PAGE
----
The terrain has changed, but the song remains the same. Two battalions of British with armoured assets try to seize the village and crossroads from elite German units.

British units on the start line, hoping to spot German armour early on. They succeed, and the first Panther is taken out early with a shot from the Firefly...(with audible cries of dismay heard at the bottom of the street)...

 German units consolidate, with Panzerfaust ambushes finding their mark.

 British units get out of the open ground as quickly as they can - where German mortar fire was uncannily accurate.

 German units hug the cover, making a general nuisance of themselves, splitting the British attack into flank maneuvering, whilst the British infantry get bogged down.

 German units eventually moving back as the flanks become the axis of advance - allowing infantry free reign to rotate back to the town in significant numbers. This was a mistake on the part of the British...

By turn 8, there was a strong British armoured presence on either flank, but the second German Panther had arrived to ruin everyone's day.

 German infantry by now had become well ensconced in the town.

 As British ATGs get into position, looking for that lucky flank shot...
 ...the Firefly is looking for a more advantageous shot...right up the Panther's...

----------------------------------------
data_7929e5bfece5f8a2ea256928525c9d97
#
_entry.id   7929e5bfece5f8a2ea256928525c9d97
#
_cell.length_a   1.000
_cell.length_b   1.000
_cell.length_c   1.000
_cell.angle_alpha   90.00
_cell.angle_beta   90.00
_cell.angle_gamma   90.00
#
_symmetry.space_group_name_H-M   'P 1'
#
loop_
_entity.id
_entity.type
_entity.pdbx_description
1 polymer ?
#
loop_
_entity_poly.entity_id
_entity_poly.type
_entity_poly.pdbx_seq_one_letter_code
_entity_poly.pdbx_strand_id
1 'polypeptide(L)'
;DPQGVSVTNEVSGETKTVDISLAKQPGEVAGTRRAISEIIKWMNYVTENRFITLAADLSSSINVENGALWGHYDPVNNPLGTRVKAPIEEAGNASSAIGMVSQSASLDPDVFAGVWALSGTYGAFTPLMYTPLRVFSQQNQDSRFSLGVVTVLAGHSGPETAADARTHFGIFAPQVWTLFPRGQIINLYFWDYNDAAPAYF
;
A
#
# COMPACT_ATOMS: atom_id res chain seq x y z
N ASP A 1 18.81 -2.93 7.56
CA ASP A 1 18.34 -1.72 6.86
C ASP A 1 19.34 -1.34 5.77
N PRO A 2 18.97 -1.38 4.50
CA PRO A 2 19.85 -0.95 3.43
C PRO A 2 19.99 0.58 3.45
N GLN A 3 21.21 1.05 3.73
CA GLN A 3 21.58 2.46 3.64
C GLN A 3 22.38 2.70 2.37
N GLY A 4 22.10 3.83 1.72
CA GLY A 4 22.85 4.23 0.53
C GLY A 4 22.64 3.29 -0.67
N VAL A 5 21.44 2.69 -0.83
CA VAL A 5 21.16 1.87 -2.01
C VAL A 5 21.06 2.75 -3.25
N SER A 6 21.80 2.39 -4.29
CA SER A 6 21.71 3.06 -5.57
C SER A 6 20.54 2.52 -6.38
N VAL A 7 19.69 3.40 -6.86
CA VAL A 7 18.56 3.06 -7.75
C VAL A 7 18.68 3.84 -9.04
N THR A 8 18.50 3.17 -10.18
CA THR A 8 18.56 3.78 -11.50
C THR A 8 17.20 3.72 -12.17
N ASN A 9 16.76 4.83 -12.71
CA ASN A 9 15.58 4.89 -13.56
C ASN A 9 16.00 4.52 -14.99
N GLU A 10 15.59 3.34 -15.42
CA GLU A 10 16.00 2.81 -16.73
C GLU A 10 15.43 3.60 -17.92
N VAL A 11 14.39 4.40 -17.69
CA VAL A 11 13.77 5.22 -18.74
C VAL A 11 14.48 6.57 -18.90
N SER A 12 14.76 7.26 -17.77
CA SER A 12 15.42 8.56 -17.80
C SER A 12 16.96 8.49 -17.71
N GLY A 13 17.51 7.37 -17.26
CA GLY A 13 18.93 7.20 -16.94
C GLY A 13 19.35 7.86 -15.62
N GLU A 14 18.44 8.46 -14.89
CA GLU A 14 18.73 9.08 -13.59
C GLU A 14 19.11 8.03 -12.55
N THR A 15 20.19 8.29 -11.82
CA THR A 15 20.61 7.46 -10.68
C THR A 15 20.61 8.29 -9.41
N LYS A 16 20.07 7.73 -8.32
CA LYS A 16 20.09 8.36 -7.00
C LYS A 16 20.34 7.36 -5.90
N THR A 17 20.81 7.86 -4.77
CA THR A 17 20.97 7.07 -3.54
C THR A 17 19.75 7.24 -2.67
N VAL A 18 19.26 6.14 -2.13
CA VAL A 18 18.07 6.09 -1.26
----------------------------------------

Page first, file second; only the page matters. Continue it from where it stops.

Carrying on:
...As successive waves of British armour drift closer to their doom.

 By the game end, the Firefly flanked and killed the Panther, but it was too late. There wasn't enough British infantry capable of moving in to take the town, and time had run out.

'Can't you bloody well see that we're pinned down here man!'

As usual Rapid Fire is just that - rapid and easy on the mind. That's no bad thing, as we had a lot of catching up to do, and could chat freely as we played.

The Good
Rapid fire is quick and decisive. DON'T get caught in the open.
The charts are quick and easy - tank combat, infantry combat, morale, spotting HE and Arty - all very easy.

The Bad
It's still squads acting like companies in a convivial bathtub format.

The Ugly
It leaves out command, suppressive fire, unit ratings - but we didn't want that today anyway...

Rapid Fire still has its place, and we will come back to it. Next up, there might be some operational WWII or a shot at the new 'Combat HQ' which is a similar level at least to RF and Command Decision, and is crying out for a playtest...

...and hopefully we won't leave it so long this time :)